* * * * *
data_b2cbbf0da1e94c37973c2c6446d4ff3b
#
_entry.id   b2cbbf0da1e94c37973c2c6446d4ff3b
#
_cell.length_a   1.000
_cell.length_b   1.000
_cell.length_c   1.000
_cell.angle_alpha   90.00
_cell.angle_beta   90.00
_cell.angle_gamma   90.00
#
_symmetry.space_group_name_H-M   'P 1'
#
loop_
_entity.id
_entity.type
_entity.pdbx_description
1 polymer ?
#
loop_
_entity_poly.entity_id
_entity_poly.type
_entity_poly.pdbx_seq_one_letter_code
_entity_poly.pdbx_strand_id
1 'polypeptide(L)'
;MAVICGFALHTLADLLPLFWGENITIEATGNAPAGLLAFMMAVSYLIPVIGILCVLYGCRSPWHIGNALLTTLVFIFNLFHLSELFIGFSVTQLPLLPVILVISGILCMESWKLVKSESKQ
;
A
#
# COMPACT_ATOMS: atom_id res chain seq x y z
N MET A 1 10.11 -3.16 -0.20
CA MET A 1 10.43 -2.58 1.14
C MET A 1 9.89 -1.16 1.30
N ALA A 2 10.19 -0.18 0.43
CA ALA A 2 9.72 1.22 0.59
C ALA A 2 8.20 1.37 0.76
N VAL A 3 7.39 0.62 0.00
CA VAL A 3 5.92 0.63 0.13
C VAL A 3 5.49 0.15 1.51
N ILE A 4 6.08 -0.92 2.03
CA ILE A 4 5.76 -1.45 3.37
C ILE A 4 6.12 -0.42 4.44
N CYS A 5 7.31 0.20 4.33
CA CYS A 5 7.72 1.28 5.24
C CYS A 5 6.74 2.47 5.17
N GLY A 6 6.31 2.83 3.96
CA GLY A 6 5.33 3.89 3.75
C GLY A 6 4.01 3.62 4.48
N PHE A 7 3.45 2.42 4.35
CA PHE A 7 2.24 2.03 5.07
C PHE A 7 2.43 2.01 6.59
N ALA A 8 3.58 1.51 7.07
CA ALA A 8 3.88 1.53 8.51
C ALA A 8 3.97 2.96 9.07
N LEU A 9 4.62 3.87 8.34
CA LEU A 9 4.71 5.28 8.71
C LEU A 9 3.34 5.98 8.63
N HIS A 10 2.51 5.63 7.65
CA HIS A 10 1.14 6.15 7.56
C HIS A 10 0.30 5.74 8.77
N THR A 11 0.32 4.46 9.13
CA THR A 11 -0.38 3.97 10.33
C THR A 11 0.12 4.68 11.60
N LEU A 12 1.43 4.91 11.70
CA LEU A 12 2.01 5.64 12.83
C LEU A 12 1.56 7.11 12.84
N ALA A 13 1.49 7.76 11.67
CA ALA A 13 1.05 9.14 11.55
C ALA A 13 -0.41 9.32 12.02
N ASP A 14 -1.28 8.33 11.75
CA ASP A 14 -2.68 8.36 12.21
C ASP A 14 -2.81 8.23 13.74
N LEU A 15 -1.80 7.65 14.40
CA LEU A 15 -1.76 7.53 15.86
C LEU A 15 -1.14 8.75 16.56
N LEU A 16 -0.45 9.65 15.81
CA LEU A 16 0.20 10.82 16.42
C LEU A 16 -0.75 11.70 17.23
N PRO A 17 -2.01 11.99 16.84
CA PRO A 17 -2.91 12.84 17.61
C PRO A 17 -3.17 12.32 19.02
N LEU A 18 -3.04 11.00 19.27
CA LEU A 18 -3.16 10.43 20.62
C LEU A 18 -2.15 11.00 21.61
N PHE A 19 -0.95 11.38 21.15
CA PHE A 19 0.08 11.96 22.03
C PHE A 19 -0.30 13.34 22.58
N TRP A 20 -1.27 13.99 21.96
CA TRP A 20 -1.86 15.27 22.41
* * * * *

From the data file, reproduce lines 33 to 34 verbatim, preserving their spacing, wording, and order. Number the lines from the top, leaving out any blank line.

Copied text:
C MET A 1 9.89 -1.16 1.30
N ALA A 2 10.19 -0.18 0.43